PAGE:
$$\lim_{n \rightarrow \infty} \; \arg \min_{x \in \{x_1, \ldots, x_n\}} \operatorname{dist}(x, x_{\text{test}}) = x_{\text{test}}.$$

Proof Outline: Case 1

Consider the case where any ball of radius $r$ centered around $x_{\text{test}}$ has positive probability.

Then, no matter now close the current nearest neighbor is to $x_{\text{test}}$, every time we draw a fresh sample $x_i$ from the source distribution, with some probability it will be closer than the nearest neighbor currently in the distribution.

This implies that the distance diminishes to $0$ with probability $1$.

Proof Outline: Case 2

Consider the case where there is some ball of radius $r$ centered around $x_{\text{test}}$ that has probability zero in the source distribution.

But this must happen with zero probability in the random selection of $x_{\text{test}}$.

Bounding the Error of 1-NN

Let $x_{\text{test}}$ denote a test point randomly drawn from $\mathcal{P}$. Let $\hat x_n$ (also a random variable) denote the nearest neighbor to $x_{\text{test}}$ in an independent training dataset of size $n$.

The expected error of the 1-NN classifier is $$ \operatorname{error}_{\text{1-NN}} = \mathbf{E}\left[ \sum_{y \in \mathcal{Y}} \mathcal{P}(y | \hat x_n) \left(1 - \mathcal{P}(y | x_{\text{test}})\right) \right]. $$ This is the sum over all labels $y$ of the probability that the prediction will be $y$ but the true label will not be $y$.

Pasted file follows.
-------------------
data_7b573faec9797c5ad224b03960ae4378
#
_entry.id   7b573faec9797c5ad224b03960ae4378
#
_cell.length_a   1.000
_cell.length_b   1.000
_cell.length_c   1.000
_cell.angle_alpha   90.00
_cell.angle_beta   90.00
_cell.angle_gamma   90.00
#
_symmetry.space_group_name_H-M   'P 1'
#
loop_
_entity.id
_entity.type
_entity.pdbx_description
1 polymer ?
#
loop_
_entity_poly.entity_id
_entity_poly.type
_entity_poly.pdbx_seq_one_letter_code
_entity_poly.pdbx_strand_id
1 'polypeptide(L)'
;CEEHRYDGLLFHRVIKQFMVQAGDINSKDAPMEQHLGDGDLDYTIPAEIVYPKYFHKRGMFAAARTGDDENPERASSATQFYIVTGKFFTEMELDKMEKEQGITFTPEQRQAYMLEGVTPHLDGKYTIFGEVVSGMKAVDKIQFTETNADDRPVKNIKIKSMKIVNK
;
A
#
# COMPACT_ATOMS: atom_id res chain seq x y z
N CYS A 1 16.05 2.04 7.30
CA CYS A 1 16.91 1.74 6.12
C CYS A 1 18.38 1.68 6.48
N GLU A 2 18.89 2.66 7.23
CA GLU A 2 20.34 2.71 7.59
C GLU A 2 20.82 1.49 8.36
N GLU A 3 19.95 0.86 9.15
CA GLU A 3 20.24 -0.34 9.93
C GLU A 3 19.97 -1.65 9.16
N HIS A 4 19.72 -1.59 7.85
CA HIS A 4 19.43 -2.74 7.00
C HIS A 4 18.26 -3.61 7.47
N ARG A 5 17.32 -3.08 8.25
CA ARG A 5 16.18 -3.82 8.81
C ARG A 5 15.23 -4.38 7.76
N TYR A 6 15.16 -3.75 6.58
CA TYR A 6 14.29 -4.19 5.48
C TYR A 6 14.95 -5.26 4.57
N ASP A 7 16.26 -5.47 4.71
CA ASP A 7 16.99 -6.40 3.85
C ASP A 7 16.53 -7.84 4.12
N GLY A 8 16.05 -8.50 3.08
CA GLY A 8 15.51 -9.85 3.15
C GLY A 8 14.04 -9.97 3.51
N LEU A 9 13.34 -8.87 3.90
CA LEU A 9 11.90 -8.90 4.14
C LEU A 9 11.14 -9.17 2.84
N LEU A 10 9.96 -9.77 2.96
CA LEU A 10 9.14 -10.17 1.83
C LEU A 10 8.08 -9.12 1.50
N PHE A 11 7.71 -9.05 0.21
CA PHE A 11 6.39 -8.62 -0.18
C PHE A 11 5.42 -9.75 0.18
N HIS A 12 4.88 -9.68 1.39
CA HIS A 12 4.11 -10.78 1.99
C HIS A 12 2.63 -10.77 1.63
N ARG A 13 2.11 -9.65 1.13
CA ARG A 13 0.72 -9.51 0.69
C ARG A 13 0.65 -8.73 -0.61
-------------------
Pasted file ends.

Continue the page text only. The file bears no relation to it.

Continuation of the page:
Bounding the Error of 1-NN in the limit

Taking the limit as $n$ approaches infinity, the expected error is \begin{align*} \lim_{n \rightarrow \infty} \; \operatorname{error}_{\text{1-NN}} &= \lim_{n \rightarrow \infty} \; \mathbf{E}\left[ \sum_{y \in \mathcal{Y}} \mathcal{P}(y | \hat x_n) \left(1 - \mathcal{P}(y | x_{\text{test}})\right) \right] \\&= \mathbf{E}\left[ \sum_{y \in \mathcal{Y}} \mathcal{P}(y | x_{\text{test}})) \left(1 - \mathcal{P}(y | x_{\text{test}})\right) \right] \end{align*}

Comparing to the Bayes Optimal Classifier

Let $\hat y$ denote the prediction of the Bayes Optimal Classifier on $x_{\text{test}}$. \begin{align*} \lim{n \rightarrow \infty} \; \operatorname{error}{\text{1-NN}} &= \mathbf{E}\left[ \mathcal{P}(\hat y | x{\text{test}}) \left(1 - \mathcal{P}(\hat y | x{\text{test}})\right) \right] \&\hspace{2em}+ \mathbf{E}\left[ \sum{y \ne \hat y} \mathcal{P}(y | x{\text{test}})) \left(1 - \mathcal{P}(y | x{\text{test}})\right) \right] \&\le \mathbf{E}\left[ 1 \cdot \left( 1 - \mathcal{P}(\hat y | x{\text{test}}) \right) \right] + \mathbf{E}\left[ \sum{y \ne \hat y} 1 \cdot \mathcal{P}(y | x{\text{test}})) \right] \&=

2 \mathbf{E}\left[ 1 - \mathcal{P}(\hat y | x_{\text{test}})\right]
2 \operatorname{error}_{\text{Bayes}}. 


Conclusion: 1-NN is no more than a factor-of-2 worse

$$\lim_{n \rightarrow \infty} \; \operatorname{error}_{\text{1-NN}} \le 2 \operatorname{error}_{\text{Bayes}}.$$

...in the limit...and results in-the-limit can be suspicious because they don't tell us how fast we converge

k-NN is limited by The Curse of Dimensionality!

k-NN works by reasoning about how close together points are.

In high dimensional space, points drawn from a distribution tend not to be close together.

First, let's look at some random points and a line in the unit square.